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‘Weeds’: Throwdowns and Sit-downs

Courtesy of Showtime


This week, Weeds tackled the Oedipal theme head-on; impressive, as we'd worried the writers would let recent icky revelations dwindle away into clever oblivion. Uncle Andy, shaving in the morning, hears the distinct banging of Shane's newfound self-love. After Shane shoves something into a bathroom drawer and scuttles off, Uncle Andy investigates, finding the photos of naked Nancy taken by Shane’s father. "My baby," cries Nancy, who has just returned from a throwdown with the button-cute MILF who is not only sleeping with her son but launching a pot business in the back of her smelly cheese shop. (Nancy, with that trenchant Nancy look, delivered her special brand of maternal love: "You're fucking my 17-year old son. Brad's gonna be 17, sooner than you think. He's a good-looking boy.") It's a world gone mad, Andy posits tentatively.

It's as if the adults are children, and vice versa, Celia is sneezing blood, stealing cash for cocaine that she's apparently snorting like David Carr circa 1986. Celia is loco. “Batshit crazy,” Nancy confirms. It's as if all the loco of this season and last is manifesting in Celia's brain. The opposite effect is taking place in Shane's head; his smackdown of the school's popular guy last episode has earned him a fierce reputation. When he walks the hallways these days, kids step aside. "I think he's Mexican," whispers one. "Huge dick," speculates another.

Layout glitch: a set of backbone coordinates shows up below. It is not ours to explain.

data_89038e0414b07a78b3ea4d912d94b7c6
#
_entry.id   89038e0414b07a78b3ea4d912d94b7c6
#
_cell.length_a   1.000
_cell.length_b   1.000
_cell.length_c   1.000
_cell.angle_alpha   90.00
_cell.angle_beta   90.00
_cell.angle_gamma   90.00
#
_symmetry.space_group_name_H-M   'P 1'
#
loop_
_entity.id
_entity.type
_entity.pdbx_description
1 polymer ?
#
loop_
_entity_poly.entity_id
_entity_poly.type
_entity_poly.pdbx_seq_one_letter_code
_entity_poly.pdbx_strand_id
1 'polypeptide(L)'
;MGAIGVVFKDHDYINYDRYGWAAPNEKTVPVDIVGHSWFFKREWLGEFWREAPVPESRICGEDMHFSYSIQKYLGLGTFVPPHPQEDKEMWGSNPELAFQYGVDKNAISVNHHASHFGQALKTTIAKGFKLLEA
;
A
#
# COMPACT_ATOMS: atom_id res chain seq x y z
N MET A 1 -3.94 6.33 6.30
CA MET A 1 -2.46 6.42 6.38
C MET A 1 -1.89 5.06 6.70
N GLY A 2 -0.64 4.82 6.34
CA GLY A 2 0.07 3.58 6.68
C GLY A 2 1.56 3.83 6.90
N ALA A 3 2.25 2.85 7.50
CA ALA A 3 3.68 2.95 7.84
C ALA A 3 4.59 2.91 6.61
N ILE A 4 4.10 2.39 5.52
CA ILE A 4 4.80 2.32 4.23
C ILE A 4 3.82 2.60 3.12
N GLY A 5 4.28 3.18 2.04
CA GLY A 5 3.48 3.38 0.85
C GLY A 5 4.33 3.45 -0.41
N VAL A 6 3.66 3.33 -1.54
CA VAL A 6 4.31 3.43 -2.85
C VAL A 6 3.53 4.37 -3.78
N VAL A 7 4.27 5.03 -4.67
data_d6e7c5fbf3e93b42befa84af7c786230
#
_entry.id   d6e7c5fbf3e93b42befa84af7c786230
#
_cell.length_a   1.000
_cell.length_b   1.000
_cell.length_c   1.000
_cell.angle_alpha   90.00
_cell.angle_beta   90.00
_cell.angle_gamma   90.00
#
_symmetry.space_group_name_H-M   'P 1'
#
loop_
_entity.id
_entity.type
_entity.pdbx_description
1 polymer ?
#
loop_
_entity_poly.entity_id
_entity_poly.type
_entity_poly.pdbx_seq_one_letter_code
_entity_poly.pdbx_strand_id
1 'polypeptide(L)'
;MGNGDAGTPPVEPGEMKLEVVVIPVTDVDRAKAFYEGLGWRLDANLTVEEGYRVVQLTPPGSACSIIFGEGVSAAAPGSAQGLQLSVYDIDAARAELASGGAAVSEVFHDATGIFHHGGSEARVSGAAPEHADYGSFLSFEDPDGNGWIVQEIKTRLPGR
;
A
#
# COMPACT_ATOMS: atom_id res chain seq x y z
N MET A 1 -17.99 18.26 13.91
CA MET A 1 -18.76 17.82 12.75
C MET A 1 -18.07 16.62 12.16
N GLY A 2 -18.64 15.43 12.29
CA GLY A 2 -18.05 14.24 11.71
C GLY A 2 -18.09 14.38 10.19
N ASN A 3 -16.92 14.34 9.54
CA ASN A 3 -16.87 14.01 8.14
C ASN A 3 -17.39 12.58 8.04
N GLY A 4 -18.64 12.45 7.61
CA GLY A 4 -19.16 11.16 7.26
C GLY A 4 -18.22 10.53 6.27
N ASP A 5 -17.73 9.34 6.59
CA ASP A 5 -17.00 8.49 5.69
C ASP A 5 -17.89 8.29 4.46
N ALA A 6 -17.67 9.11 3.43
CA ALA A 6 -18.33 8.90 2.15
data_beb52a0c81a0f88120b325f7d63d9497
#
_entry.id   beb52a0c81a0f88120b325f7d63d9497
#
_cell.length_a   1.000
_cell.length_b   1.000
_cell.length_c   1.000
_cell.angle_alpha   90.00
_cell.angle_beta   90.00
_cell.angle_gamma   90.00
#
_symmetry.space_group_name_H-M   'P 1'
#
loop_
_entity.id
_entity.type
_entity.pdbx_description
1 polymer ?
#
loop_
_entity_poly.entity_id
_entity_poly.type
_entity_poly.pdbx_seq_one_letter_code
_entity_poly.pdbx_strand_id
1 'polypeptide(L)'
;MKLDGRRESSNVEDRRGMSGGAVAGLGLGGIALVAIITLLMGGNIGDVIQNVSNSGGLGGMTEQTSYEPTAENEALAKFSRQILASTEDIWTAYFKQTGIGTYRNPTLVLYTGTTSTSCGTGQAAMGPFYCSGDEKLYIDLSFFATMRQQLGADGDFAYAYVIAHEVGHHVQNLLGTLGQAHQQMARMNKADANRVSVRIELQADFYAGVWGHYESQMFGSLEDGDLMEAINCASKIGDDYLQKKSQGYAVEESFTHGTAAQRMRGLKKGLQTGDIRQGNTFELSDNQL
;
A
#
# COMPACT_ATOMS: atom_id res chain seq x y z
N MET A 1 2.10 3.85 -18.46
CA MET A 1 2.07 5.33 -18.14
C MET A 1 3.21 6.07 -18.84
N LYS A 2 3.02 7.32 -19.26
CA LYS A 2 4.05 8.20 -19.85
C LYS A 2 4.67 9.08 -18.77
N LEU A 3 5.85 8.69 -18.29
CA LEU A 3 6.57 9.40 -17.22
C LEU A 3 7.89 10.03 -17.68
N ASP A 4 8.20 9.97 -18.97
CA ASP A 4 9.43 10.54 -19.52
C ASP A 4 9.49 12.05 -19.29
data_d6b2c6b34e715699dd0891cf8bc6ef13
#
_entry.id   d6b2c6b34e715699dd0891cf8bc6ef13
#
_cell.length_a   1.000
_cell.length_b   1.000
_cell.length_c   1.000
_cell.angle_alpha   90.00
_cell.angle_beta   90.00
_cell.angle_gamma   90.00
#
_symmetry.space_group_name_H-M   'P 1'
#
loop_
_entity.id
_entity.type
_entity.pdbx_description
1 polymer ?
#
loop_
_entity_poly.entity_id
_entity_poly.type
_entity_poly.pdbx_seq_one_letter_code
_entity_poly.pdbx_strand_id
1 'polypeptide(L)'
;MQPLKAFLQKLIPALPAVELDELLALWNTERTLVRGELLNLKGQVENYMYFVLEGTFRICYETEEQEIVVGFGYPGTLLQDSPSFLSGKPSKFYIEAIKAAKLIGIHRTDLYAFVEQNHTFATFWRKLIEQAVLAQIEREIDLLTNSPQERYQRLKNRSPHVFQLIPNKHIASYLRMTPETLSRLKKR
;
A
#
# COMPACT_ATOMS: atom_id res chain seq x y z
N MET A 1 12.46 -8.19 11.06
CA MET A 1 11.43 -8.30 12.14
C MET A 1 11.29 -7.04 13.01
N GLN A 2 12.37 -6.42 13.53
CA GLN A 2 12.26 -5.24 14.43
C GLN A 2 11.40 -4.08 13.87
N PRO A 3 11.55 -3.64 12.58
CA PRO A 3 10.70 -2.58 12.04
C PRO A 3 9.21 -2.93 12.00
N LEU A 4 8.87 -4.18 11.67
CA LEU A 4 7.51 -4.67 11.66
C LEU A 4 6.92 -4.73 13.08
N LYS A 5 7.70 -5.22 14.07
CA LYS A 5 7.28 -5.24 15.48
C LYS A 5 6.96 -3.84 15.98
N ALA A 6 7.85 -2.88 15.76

It is a world gone mad. And so, Nancy must face it. Shredding the photos, she sits her sweet boys down for a specialty Weeds scene: Nancy in a monologue, espousing awkward wisdom to her gorgeous, errant sons while guzzling wine. We remember, in these moments, that Nancy is a single mother. And while she's saying, "It's a little quirky to masturbate to pictures of your mother," we hear: Where's my fucking husband?

Which brings us to another impressive development this episode: Nancy's burgeoning affair with the craven mayor of Mexico. Finally, Nancy has found someone who is her equal. "Nancy is impulsive, she's reckless. But she's not dangerous," declares Mayor Esteban, sitting behind his cherrywood desk twirling a cigar. Mayor Esteban, dapper and corrupt, gets her. Fix me a drink, he demands. "Something dangerous. Something reckless. With a twist." The episode ends with a sweet scene as close to picket fences as the new Weeds may ever get: Esteban and Nancy snuggling on the veranda, framed by two solid bodyguards in the front garden. —Emma Pearse